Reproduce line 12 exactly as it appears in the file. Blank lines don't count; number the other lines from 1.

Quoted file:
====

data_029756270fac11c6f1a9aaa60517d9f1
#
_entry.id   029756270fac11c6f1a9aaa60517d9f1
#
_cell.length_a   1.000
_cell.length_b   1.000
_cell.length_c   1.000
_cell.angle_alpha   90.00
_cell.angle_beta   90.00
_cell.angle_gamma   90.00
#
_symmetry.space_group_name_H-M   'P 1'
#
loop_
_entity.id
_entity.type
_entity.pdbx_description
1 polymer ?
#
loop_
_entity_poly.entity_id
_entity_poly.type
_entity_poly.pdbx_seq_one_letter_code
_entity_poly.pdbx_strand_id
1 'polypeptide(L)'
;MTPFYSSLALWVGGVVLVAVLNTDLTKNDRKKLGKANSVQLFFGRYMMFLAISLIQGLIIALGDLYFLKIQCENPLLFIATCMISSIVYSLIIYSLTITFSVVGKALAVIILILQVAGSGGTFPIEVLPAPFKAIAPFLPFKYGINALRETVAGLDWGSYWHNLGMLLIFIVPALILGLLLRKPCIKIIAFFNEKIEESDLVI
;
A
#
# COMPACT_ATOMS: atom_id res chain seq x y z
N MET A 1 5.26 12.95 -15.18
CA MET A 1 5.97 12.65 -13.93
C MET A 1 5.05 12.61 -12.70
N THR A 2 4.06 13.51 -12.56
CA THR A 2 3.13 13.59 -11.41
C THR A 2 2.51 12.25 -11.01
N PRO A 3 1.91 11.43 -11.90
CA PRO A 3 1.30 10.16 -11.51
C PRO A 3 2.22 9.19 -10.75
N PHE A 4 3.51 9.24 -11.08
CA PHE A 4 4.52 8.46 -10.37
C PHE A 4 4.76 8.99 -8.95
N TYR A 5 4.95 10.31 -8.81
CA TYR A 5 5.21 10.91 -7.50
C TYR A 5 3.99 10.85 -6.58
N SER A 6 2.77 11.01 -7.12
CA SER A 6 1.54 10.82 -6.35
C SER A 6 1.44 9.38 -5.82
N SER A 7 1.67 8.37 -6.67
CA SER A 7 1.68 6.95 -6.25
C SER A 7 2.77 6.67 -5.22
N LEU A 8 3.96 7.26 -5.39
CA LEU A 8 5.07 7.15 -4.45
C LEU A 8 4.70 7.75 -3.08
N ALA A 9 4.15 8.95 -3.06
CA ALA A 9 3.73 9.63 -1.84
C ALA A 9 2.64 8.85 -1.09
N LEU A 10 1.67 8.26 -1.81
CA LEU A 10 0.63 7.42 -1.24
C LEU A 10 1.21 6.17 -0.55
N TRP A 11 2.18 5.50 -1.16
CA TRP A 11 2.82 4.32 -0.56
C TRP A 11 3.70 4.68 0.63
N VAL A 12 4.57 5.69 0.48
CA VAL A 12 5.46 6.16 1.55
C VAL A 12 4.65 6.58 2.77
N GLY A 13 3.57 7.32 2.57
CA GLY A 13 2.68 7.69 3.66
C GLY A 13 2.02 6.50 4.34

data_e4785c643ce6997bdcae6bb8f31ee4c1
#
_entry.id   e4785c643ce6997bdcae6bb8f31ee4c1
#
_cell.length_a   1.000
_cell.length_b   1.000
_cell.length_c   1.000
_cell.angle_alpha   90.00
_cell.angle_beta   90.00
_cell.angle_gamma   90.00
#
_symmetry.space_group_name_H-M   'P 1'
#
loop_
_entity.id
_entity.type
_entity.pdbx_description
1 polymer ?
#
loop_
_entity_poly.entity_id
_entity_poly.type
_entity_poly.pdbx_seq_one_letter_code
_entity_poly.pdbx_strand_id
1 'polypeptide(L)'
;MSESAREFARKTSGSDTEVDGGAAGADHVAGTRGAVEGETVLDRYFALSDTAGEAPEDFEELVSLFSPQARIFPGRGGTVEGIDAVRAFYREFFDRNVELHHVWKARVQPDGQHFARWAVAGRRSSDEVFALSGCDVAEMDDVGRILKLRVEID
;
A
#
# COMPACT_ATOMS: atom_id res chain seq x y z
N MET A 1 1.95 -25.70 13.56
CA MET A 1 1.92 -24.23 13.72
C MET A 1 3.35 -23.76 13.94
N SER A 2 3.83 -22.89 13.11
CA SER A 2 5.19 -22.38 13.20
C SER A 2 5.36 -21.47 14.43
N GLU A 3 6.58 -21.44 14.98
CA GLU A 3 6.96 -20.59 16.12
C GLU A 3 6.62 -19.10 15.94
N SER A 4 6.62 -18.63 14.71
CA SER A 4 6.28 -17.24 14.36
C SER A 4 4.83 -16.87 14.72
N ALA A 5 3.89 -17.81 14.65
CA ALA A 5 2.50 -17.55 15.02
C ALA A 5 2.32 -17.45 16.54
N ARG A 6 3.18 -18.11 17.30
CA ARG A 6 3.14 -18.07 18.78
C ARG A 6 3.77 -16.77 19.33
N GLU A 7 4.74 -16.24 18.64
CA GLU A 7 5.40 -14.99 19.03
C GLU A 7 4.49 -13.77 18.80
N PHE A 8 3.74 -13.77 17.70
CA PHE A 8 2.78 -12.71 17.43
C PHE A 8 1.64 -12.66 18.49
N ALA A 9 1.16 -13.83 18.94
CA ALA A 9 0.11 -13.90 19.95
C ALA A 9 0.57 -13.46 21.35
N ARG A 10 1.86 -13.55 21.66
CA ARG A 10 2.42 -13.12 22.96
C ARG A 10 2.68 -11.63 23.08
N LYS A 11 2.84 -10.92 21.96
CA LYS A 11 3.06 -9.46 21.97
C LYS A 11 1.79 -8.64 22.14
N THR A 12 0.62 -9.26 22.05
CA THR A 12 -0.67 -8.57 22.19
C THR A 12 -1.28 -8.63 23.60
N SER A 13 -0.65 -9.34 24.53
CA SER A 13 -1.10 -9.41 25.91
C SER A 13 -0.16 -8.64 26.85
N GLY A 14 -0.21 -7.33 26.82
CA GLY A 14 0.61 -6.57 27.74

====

_symmetry.space_group_name_H-M   'P 1'